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Every time is defined as whenever there is a choice by OALD. However, before I read this definition, I have different view about its definition and I always thought that "every time" is similar to "everyday" but happens more often.

Anyway, can I use the phrase this way in this context below:

How often do I feel anxious? Every time!

If every time doesn't work in that context, what is the most possible phrase or word?

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  • 5
    "Every time" sounds weird here, but "all the time" would be perfectly natural. Commented Jan 31, 2022 at 9:07
  • 4
    @KefSchecter: "Every time" could be fine, depending on the context: "I go on stage and perform every day. How often do I feel anxious? Every time!". The key, as pointed out in SegNerd's answer, is that the context has to supply (implicitly or explicitly) something that has already happened several times.
    – psmears
    Commented Jan 31, 2022 at 11:12
  • Example of explicitly provided context: "Every time I go on stage and perform!" It's effectively short for "Every time I go on stage and perform, I feel anxious!"
    – ikegami
    Commented Jan 31, 2022 at 16:20
  • 5
    "Every" is usually used in reference to countable objects. Continuous time is not countable.
    – Barmar
    Commented Jan 31, 2022 at 17:05
  • Sounds like the punchline of a joke, a la Airplane!'s "No, I've been nervous before."
    – hobbs
    Commented Jan 31, 2022 at 18:02

3 Answers 3

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It only works if you are speaking in the context of a finite event that has happened several times. For example, you could say:

“I’ve been on 8 first dates this year. How often do I feel anxious? Every time!”

If you just say “How often do I feel anxious? Every time!” without any context, it doesn’t make sense. If you are just speaking generally without reference to a specific thing that happened, it would be better to say “All the time.”

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    Not necessarily a finite event that has happened several times, but one that at least can be imagined to have the possibility of happening several times. The event(s) can be hypothetical or in the future – the main thing is that it makes sense to talk about something occurring on every occasion that the event is/was/will be/would be repeated. Commented Feb 1, 2022 at 14:49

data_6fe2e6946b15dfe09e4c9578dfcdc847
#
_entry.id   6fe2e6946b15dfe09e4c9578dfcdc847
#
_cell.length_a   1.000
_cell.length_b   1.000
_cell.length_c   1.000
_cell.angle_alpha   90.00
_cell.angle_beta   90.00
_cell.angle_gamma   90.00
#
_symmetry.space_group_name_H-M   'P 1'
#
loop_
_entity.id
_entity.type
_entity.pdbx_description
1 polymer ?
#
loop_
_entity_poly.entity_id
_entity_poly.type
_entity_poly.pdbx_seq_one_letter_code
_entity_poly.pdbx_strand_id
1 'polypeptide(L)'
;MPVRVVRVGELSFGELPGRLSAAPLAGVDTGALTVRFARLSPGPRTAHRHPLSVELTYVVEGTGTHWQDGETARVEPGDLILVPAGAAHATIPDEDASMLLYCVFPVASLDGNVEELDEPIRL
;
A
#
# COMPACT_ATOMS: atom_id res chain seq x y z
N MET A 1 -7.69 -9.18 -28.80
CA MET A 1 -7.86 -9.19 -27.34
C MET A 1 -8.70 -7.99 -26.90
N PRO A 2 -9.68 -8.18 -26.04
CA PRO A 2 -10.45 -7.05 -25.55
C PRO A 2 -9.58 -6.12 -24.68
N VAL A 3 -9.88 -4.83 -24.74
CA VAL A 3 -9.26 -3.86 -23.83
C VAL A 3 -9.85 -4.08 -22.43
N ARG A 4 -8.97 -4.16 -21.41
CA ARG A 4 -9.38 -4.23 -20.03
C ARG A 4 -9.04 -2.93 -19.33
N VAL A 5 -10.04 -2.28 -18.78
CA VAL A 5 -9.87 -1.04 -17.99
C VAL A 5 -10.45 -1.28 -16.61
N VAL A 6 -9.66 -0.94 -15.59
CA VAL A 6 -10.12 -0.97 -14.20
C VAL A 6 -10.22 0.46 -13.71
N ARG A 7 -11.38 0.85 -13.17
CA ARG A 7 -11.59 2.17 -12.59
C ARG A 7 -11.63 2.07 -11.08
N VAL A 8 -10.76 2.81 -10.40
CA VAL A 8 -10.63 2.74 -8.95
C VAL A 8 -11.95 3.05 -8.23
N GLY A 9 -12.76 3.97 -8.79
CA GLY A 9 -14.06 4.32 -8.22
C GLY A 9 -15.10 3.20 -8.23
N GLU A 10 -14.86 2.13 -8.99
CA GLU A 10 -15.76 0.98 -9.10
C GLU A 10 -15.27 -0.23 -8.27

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The question should be "How often do I feel anxious?" and the answer you provide, "Every time!" makes us ask, "Every time what?". Something is missing, e.g. "Every time a big nasty dog barks at me". If you mean to express that you feel anxious "all the time", the question would be "When do you feel anxious?". "How often?" asks for the number of times.

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  • I agree with the first part of this answer. But colloquially, I don't think "how often" has to refer to countable events. "All the time" would be a reasonable answer to "How often do I feel anxious?"
    – LarsH
    Commented Feb 2, 2022 at 0:02
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It's been implied in other answers, but not stated explicitly, that "every time" and "all the time" use two different meanings of the word "time". As Barmar said in a comment, the former is countable (like beans) and the latter is uncountable (like water).

The construction "every X" forces us to interpret X as countable. Specifically, "every time" uses meaning 3.4 below (abridged from the "time" wiktionary entry, with emphasis added) whereas "all the time" uses meaning 1 (or possibly a version of 2).

time (countable and uncountable, plural times)

  1. (uncountable) The inevitable progression into the future with the passing of present and past events.

    • Time stops for nobody.
    • the ebb and flow of time
  2. A duration of time.

  3. An instant of time.

    3.1. (uncountable) How much of a day has passed; the moment, as indicated by a clock or similar device.

    3.2. (countable) A particular moment or hour; the appropriate moment or hour for something (especially with prepositional phrase or imperfect subjunctive).

    3.3. (countable) A numerical indication of a particular moment.

    3.4. (countable) An instance or occurrence:

    • When was the last time we went out? I don’t remember.
    • see you another time
    • that’s three times he’s made the same mistake
    • Okay, but this is the last time. No more after that!

    3.5 (UK, in public houses) Closing time.

    3.6 The hour of childbirth.

    3.7 (as someone's time) The end of someone's life, conceived by the speaker as having been predestined.

  4. (countable) The measurement under some system of region of day or moment.

  5. (countable) Ratio of comparison.

  6. (grammar, dated) Tense.

  7. (music) The measured duration of sounds; measure; tempo; rate of movement; rhythmical division.

It's probably worth mentioning that you can use "every X" to get the sense of "all the time" if you divide time into countable units. A person who has (and is hopefully seeking help for) Generalized Anxiety Disorder might say:

  • How often do I feel anxious? Every second of the day!
  • How often do I feel anxious? Every waking moment!

If you want to keep the word "time", you need a construction that does not force a countable interpretation, such as:

  • How often do I feel anxious? All the time!

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